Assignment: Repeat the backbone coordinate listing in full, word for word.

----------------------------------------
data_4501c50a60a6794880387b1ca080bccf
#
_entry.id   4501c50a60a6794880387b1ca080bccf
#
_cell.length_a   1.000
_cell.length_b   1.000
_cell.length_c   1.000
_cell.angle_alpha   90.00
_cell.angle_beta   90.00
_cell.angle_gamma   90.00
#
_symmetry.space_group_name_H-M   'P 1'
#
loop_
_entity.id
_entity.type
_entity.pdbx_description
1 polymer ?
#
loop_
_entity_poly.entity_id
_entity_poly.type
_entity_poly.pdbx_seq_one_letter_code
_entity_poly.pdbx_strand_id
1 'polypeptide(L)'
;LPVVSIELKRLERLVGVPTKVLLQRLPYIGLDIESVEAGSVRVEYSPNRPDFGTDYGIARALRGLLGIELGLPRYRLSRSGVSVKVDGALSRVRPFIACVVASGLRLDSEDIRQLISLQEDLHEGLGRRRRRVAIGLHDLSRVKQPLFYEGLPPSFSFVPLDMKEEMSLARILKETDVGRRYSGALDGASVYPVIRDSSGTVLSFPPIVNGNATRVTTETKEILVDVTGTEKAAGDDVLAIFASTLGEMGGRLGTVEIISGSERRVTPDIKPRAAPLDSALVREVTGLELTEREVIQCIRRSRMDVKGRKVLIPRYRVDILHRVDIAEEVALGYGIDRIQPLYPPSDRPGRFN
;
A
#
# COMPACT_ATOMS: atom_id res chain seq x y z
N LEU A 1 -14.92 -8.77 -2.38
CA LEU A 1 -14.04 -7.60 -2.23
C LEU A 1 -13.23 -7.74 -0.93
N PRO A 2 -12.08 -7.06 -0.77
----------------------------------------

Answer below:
data_4501c50a60a6794880387b1ca080bccf
#
_entry.id   4501c50a60a6794880387b1ca080bccf
#
_cell.length_a   1.000
_cell.length_b   1.000
_cell.length_c   1.000
_cell.angle_alpha   90.00
_cell.angle_beta   90.00
_cell.angle_gamma   90.00
#
_symmetry.space_group_name_H-M   'P 1'
#
loop_
_entity.id
_entity.type
_entity.pdbx_description
1 polymer ?
#
loop_
_entity_poly.entity_id
_entity_poly.type
_entity_poly.pdbx_seq_one_letter_code
_entity_poly.pdbx_strand_id
1 'polypeptide(L)'
;LPVVSIELKRLERLVGVPTKVLLQRLPYIGLDIESVEAGSVRVEYSPNRPDFGTDYGIARALRGLLGIELGLPRYRLSRSGVSVKVDGALSRVRPFIACVVASGLRLDSEDIRQLISLQEDLHEGLGRRRRRVAIGLHDLSRVKQPLFYEGLPPSFSFVPLDMKEEMSLARILKETDVGRRYSGALDGASVYPVIRDSSGTVLSFPPIVNGNATRVTTETKEILVDVTGTEKAAGDDVLAIFASTLGEMGGRLGTVEIISGSERRVTPDIKPRAAPLDSALVREVTGLELTEREVIQCIRRSRMDVKGRKVLIPRYRVDILHRVDIAEEVALGYGIDRIQPLYPPSDRPGRFN
;
A
#
# COMPACT_ATOMS: atom_id res chain seq x y z
N LEU A 1 -14.92 -8.77 -2.38
CA LEU A 1 -14.04 -7.60 -2.23
C LEU A 1 -13.23 -7.74 -0.93
N PRO A 2 -12.08 -7.06 -0.77